“There is a huge difference between government rhetoric and reality,” experts warned in an online post from Climate Action Tracker, an independent international collaboration of climate scientists.

“No single large-emitting country has yet put policies in place to set emissions on a trajectory to meet its long-term, 2050 target,” the group wrote. It added that the promises through 2030 would only stabilize global emissions, rather than bring the sharp reductions that scientists have said are necessary in coming years.

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In an analysis accompanying Wednesday’s Nature paper, climate scientists Zeke Hausfather and Frances Moore wrote that the latest national climate plans have moved the world away from some of the grimmest futures that were predicted if leaders took little meaningful action.

At the same time, the pair underscored what the most recent reports from the IPCC have all but confirmed — that the most lofty goal of the Paris agreement, to limit warming to 1.5 Celsius above preindustrial levels, is “slipping out of reach” without rapid and unprecedented changes.

Since August, the IPCC has issued three lengthy and sobering assessments of the world’s dangerous warming trajectory. The first detailed the extraordinary changes humans have wrought on the planet, fueling an increase in carbon dioxide to levels not seen in millions of years. The second documented the profound impacts already unfolding in a warming world, and the rising seas, more intense heat waves and droughts, and other disasters that lie ahead. The most recent outlined how the world is on pace to blaze past its climate goals unless it can harness the collective will to rapidly change course.

The findings brought renewed pleas from developing nations — which have done little to cause global warming but already are suffering its consequences — for the developed world to finally act with more urgency.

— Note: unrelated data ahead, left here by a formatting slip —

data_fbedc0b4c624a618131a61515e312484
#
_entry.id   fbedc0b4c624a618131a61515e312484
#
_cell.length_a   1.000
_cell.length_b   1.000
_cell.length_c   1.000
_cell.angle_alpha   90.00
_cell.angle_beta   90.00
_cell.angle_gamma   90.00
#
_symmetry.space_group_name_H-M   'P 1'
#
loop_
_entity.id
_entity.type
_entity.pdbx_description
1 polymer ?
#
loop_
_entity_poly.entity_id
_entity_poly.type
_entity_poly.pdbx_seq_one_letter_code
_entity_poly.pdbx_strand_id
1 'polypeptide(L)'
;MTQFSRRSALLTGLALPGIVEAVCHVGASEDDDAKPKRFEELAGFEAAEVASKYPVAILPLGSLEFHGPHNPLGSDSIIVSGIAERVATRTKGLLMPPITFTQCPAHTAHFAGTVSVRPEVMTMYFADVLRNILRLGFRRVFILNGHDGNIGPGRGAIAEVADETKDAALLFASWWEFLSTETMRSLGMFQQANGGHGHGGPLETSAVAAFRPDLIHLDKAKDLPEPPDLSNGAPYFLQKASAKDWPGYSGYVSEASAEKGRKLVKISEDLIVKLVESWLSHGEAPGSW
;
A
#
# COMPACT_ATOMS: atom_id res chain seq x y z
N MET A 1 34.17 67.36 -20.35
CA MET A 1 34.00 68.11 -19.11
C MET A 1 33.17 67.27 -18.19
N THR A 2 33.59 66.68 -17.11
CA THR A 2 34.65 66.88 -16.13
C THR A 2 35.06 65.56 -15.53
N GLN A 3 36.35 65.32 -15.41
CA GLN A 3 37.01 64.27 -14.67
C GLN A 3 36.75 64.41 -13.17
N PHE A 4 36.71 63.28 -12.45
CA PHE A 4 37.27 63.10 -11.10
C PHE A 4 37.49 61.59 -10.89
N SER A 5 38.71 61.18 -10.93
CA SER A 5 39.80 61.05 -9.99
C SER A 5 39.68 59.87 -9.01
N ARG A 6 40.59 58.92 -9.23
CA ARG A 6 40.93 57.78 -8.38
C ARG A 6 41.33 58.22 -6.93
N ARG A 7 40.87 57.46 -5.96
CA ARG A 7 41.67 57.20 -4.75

“Our chances to achieve sustainable development are fundamentally undermined by the inaction of big emitters. This must change,” Madeleine Diouf Sarr, chair of the Least Developed Countries, a group that negotiates as a bloc at international climate talks, said in a statement this month. “Countries must bring forward new and increased emissions reduction targets for this critical decade this year.”

The study authors note that many near-term pledges from developing countries are conditional upon receiving financial and technical assistance from wealthier parts of the world. This has been a major sticking point in international climate negotiations, with low-income regions saying they need help not just for building renewable-energy systems but also for adapting to climate impacts and recovering from disasters that have already occurred.

“These negotiations won’t be fruitful if it is a mere emissions reduction agenda [set] by developed countries,” said lead author Malte Meinshausen, a climate scientist at the University of Melbourne in Australia. “Climate finance is seen as an integral part of the solution mix and is necessary … to achieve stronger commitments from all parties.”

Few have implored leaders as urgently to do more — or spoken as bluntly about their failures on climate action — as U.N. Secretary General António Guterres.

When the IPCC released its latest assessment, detailing the world’s trajectory toward more emissions and more warming, Guterres called the findings “a litany of broken climate promises” that catalogue “the empty pledges that put us firmly on track towards an unlivable world.”

“Some government and business leaders are saying one thing but doing another,” Guterres said at the time. “Simply put, they are lying. And the results will be catastrophic.”